Adjusted Implementation for Task_3

Task 3 now has to use ChunkedStorage and IndexingChunk of course. But it all feels good and comes very naturally:

let mut storage = ChunkedStorage::new(4000);
while let Ok(chunk) = grouped_chunks.recv() {
    let threshold = storage.len();
    for (term_id, listing) in chunk {
        let uterm_id = term_id as usize;
        // Get chunk to write to or create if unknown
        let result = {
            let stor_chunk = if uterm_id < threshold {
            } else {
        // Listing did not fit into current chunk completely
        // Get the next and put it in there
        // Repeat until done
        if let Err(mut position) = result {
            loop {
                let next_chunk = storage.next_chunk(term_id);
                if let Err(new_position) = next_chunk.append(&listing[position..]) {
                    position += new_position;
                } else {


Now. I hope you are as exited as I am. Let’s see what we’ve got. I am using the same machine and the same test collection as in lasts blog post, so results should be comparable.

./testbench ~/test.bin 

DONE! Indexed 100000 documents each 250 terms totalling at  200Mb in 2446ms
At a rate of 81Mb/s

That’s an improvement of 50% or about 25Mb/s over the last version. Let’s see if the cache misses and stalled cycles changed:

perf stat ./testbench ~/test.bin 

DONE! Indexed 100000 documents each 250 terms totalling at  200Mb in 2445ms
At a rate of 81Mb/s

 Performance counter stats for './testbench /home/jdemler/test.bin':

       9168.706474      task-clock:u (msec)       #    3.690 CPUs utilized          
                 0      context-switches:u        #    0.000 K/sec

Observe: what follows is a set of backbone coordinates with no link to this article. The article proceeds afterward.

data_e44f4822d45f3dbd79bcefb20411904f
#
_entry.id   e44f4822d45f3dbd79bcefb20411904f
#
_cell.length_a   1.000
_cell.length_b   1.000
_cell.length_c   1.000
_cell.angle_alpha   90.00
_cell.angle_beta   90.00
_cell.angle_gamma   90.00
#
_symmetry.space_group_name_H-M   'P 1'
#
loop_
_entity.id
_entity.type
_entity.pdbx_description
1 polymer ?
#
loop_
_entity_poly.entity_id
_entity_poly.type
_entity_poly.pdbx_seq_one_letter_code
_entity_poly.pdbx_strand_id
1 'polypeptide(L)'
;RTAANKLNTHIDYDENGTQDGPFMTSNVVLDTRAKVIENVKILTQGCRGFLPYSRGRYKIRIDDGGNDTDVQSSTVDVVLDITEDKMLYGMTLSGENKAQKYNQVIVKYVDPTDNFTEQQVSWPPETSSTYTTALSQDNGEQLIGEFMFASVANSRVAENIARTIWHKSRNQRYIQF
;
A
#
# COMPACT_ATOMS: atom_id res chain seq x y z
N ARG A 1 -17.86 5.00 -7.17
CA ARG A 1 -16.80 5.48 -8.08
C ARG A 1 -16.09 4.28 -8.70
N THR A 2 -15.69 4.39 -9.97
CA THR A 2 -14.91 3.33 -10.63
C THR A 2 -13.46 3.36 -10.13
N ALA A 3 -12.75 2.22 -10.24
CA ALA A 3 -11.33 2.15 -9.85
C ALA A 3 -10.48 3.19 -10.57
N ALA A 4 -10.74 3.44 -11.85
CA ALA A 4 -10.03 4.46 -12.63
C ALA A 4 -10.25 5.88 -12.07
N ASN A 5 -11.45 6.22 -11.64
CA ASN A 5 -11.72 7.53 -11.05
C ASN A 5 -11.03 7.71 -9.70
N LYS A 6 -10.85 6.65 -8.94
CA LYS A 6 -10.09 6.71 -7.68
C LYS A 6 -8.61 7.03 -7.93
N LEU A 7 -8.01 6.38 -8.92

0      cpu-migrations:u          #    0.000 K/sec                  
           342,090      page-faults:u             #    0.037 M/sec                  
    21,329,469,020      cycles:u                  #    2.326 GHz                    
     9,293,938,235      stalled-cycles-frontend:u #   43.57% frontend cycles idle   
     5,693,540,682      stalled-cycles-backend:u  #   26.69% backend cycles idle    
    37,224,017,304      instructions:u            #    1.75  insn per cycle         
                                                  #    0.25  stalled cycles per insn
     5,635,594,793      branches:u                #  614.655 M/sec                  
       117,443,035      branch-misses:u           #    2.08% of all branches        

       2.484579972 seconds time elapsed

That’s 10% less frontend cycles idle and +0.5 instructions per cycle.

perf stat -e L1-icache-loads,L1-icache-load-misses,L1-dcache-loads,L1-dcache-load-misses,
             LLC-loads,LLC-load-misses ./testbench ~/test.bin

DONE! Indexed 100000 documents each 250 terms totalling at  200Mb in 2389ms
At a rate of 83Mb/s

 Performance counter stats for './testbench /home/jdemler/test.bin':

    12,159,900,932      L1-icache-loads:u                                             (66.56%)
        12,582,764      L1-icache-load-misses:u                                       (66.54%)
     7,979,740,445      L1-dcache-loads:u                                             (66.71%)
       416,592,405      L1-dcache-load-misses:u   #    5.22% of all L1-dcache hits    (66.75%)
        70,240,608      LLC-loads:u                                                   (66.77%)
         9,644,759      LLC-load-misses:u         #    0.16% of all LL-cache hits     (66.77%)

       2.429317333 seconds time elapsed

As expected, the LLC-load-misses are down from 56M to 10M. The L1-dcache-misses though stayed about the same. 400M in the old version vs 416M now.

Conclusion and future Work

The indexing is now 50% faster, but everything else is broken. I prototyped this change into the existing code, leaving nothing but scorched earth. The next week will be spent cleaning this mess up and marrying the query system with the new chunked indexing system.

Nevertheless, L1-cache misses are still high and could probably still be optimised. But, I think micro-optimisations beyond this point should only be considered when real world applications see a need for it. The current indexing speed should be sufficient for most information retrieval needs in small projects. I spent more than enough time on that anyway.

Messy Git-Tree